Illustration by Robert Perez
Between the sexual hazing incidents at Indiana University and the tasteless Kanye Western party at UCLA last week, Greek life has sunk to a new low. Universities are now facing a dilemma: should Greek life remain rooted in tradition or should they uproot these antiquated practices in favor of more modern ones? This piece is by no means a defense of some of Greek life’s despicable practices (or anyone’s for that matter); it does, however, intend to defend the privacy of these organizations, despite their past indiscretions.
Critics of Greek life frequent the argument that these organizations request campus funding and thus feel that they should be informed on what the organizations are doing, and rightly so. Events that utilize university funding are held to the same standard as their counterparts and are required to detail their actions to Associated Students at UCSB.
We don’t subject our students to any excessive scrutiny of their private affairs, so there is no reason to force our student organizations to abide by elevated standards — especially when those events involve the university’s money. Apply this logic to your average student receiving financial aid or an athletic scholarship who also requests money from the school. It is acceptable for the university to check up on what it funds, but by no means do we find it permissible to police actions outside of class. In the same vein, fraternities and sororities shouldn’t have to uphold standards to which we wouldn’t subject every student.
When it comes to the activities of fraternities and sororities, unaffiliated students generally remain uninformed. This is deliberate, and we shouldn’t force this to change. There is no denying that we should have the right to privacy. The Patriot Act demonstrated to each of us how it feels to have our privacy stripped from us. Everyone deserves privacy, not just people we deem innocent or even decent.
But the same people who were infuriated by the Patriot Act infringing upon their rights seem to have forgotten what their privacy means to them. They line up to condemn the secretive nature of Greek life, when only a few months ago they were desperately fighting for their own privacy, when the Patriot Act was in the process of being amended. In their eyes, it’s only logical that Greek life remains exempt from what we would consider a natural right. But actions in the past, no matter how depraved, never warrant discriminatory policing.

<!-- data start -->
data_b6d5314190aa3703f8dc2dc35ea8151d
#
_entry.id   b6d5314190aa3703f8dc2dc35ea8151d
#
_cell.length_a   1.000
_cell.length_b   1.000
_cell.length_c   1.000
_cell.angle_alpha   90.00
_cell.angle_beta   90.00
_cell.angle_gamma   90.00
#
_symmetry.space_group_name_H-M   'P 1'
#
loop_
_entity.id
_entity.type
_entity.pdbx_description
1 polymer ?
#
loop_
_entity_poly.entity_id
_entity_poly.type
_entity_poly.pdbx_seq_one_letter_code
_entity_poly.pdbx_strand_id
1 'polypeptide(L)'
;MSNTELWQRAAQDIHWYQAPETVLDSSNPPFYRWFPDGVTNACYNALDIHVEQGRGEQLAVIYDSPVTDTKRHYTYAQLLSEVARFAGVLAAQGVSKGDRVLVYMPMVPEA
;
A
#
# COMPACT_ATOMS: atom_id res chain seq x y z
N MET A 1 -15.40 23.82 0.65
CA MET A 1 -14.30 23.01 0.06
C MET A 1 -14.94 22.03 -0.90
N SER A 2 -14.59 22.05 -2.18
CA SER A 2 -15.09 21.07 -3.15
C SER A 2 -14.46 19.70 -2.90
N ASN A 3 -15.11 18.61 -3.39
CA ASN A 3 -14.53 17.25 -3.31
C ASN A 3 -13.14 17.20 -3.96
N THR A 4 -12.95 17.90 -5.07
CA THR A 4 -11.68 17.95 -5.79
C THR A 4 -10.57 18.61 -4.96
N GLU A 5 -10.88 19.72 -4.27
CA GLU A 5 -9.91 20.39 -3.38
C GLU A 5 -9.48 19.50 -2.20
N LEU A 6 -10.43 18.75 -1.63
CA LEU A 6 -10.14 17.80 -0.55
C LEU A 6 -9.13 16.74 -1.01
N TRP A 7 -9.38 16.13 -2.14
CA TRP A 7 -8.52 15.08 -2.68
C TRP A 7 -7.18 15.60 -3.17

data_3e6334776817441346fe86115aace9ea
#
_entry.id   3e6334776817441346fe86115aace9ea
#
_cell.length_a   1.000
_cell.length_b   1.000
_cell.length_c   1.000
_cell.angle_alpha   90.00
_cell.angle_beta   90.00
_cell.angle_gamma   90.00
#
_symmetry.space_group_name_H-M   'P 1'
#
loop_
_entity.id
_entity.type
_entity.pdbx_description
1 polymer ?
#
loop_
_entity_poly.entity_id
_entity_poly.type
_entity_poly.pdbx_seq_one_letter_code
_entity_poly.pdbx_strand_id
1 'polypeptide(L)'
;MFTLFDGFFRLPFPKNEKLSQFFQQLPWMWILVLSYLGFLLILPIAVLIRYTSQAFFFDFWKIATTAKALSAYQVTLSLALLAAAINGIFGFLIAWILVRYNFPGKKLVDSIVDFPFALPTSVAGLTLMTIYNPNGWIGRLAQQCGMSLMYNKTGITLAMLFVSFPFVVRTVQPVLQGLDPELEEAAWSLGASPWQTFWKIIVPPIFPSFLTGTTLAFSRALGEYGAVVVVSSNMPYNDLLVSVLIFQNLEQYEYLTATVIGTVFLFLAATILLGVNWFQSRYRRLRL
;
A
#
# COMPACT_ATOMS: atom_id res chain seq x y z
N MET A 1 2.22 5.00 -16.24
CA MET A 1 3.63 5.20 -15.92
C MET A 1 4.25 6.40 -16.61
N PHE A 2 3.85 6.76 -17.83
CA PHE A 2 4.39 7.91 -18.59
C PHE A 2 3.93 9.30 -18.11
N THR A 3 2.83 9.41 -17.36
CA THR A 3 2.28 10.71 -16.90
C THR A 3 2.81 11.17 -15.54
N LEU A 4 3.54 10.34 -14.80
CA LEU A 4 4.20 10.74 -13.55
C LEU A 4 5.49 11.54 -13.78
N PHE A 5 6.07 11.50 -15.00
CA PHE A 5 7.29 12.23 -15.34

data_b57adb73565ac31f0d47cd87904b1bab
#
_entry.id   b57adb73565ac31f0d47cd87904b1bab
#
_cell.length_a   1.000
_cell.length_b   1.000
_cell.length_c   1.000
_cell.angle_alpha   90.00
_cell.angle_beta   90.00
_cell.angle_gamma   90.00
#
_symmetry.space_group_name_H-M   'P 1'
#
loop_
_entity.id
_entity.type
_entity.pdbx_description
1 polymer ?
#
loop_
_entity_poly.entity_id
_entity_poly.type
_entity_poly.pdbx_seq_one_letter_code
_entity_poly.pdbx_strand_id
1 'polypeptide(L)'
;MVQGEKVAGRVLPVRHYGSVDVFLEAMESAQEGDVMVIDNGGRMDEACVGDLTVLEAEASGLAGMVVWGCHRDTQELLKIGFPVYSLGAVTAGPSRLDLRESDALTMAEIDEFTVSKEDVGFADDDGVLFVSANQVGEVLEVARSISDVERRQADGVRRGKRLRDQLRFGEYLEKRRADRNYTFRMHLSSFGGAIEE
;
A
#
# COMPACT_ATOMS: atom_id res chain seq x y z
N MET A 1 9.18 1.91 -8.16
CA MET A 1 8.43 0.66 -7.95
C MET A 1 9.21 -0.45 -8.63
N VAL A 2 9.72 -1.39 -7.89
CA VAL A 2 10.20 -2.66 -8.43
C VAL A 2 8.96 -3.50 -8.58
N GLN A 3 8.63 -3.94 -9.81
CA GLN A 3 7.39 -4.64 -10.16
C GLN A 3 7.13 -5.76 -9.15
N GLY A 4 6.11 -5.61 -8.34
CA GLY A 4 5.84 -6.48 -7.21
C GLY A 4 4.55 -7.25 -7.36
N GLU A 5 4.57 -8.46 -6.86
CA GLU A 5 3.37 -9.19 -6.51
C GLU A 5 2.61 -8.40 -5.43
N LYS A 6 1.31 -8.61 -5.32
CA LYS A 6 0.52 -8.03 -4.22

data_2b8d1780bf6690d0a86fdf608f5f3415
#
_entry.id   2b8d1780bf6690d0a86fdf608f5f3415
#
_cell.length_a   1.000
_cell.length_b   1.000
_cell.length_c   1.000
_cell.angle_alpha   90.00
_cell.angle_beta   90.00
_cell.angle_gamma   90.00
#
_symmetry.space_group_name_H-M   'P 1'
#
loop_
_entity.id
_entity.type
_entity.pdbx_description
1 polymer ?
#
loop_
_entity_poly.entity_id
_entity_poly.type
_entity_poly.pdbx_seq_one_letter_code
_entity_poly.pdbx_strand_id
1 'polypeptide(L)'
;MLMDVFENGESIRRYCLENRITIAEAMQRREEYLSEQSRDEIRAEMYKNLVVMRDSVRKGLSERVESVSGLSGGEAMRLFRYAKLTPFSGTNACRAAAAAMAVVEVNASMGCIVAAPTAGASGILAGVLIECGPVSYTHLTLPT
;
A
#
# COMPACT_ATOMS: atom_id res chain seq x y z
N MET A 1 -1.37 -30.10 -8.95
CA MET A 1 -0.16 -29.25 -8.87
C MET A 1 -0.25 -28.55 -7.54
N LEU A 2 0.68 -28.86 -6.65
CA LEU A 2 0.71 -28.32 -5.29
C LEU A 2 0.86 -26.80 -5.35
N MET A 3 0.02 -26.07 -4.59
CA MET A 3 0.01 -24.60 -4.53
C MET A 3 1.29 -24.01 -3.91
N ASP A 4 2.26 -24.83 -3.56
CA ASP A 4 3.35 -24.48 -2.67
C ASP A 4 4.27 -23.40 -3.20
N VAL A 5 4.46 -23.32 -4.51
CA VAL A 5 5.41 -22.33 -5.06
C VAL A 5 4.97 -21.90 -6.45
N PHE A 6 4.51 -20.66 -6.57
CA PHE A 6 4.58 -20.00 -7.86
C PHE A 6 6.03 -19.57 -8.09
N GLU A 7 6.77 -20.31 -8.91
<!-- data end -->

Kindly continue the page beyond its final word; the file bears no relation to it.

Furthermore, even if we did decide that Greek life deserves to be put on watch, transparency wouldn’t alter their traditions. It would only increase elusiveness and, in turn, hazard. While every formal gathering they host would be by-the-book, informal events would be more dangerous than ever. Instead of conducting their rituals in sanctioned fraternity housing, they would continue the same archaic practices in the privacy of their own homes. This could be more dangerous than the status quo, as students would then engage in these rituals in places that have no affiliation with their organization and aren’t under as much scrutiny. This would mean that the organization may not be held liable for the actions of its members.
Adding restrictive and punitive measures that usually follow transparency would incentivize them to cover up incidents by any means necessary, which would put the health of their members at risk. The goal of transparency is not to inform students; rather, it is to protect the health of students. So potentially neglecting student health for the sake of transparency is counter-productive and reckless.
In its current form, Greek life does pose some problems for the university as well as the student body as a whole, but to threaten their rights and livelihood is unfair. It doesn’t make sense to single out an individual organization and deny them their rights when there are various clubs that participate in the same debauchery. We definitely shouldn’t condone the negative actions of any organization, but to flatly discriminate and persecute Greek life is completely outrageous and should be avoided at all costs.